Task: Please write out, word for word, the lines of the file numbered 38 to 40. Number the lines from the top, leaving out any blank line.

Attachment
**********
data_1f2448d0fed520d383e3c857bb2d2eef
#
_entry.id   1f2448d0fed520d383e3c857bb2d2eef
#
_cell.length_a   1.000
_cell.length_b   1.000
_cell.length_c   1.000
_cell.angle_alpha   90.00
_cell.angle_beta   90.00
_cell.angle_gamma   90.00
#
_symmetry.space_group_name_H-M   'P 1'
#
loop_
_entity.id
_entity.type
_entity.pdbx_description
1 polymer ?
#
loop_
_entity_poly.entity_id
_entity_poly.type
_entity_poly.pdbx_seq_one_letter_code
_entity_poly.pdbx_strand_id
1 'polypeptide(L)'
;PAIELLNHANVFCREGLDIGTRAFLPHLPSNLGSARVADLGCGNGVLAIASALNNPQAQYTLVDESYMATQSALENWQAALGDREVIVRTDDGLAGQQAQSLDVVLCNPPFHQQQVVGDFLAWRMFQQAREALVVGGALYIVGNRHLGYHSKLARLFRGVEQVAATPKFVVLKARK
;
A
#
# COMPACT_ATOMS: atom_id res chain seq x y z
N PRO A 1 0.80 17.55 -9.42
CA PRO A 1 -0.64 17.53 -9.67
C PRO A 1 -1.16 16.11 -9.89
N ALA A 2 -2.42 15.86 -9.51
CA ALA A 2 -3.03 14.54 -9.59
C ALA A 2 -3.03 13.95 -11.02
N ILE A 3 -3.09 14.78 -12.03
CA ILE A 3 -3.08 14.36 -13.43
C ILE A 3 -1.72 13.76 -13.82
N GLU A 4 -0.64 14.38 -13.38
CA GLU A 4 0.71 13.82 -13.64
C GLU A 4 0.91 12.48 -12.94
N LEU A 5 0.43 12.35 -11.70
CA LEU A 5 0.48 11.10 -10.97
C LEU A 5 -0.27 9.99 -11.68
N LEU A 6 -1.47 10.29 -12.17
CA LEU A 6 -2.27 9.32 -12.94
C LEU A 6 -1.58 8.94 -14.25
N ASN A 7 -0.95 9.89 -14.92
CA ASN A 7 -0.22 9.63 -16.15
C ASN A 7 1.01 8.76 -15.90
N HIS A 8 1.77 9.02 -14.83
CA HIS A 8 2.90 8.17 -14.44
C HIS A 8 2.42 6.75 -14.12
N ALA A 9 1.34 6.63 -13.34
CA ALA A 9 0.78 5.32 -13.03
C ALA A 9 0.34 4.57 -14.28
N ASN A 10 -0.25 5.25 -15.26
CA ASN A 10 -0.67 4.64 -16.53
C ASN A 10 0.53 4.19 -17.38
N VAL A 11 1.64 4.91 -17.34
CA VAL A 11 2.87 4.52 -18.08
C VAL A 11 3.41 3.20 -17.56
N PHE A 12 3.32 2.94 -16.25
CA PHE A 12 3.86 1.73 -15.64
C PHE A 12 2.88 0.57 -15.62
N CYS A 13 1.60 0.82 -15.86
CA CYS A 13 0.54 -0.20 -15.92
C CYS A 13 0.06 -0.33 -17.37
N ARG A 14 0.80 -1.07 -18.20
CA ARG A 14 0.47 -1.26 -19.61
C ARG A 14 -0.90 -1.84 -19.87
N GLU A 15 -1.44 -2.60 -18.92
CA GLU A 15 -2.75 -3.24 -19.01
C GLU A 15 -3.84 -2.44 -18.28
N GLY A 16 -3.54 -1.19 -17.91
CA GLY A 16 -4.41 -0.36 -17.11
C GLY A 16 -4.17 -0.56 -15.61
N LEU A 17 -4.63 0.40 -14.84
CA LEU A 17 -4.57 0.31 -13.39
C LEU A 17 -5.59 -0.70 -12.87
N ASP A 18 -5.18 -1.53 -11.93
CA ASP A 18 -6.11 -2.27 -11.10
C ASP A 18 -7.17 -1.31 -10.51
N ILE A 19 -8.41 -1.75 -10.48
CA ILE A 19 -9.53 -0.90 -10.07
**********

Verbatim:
CA ILE A 3 -3.08 14.36 -13.43
C ILE A 3 -1.72 13.76 -13.82
N GLU A 4 -0.64 14.38 -13.38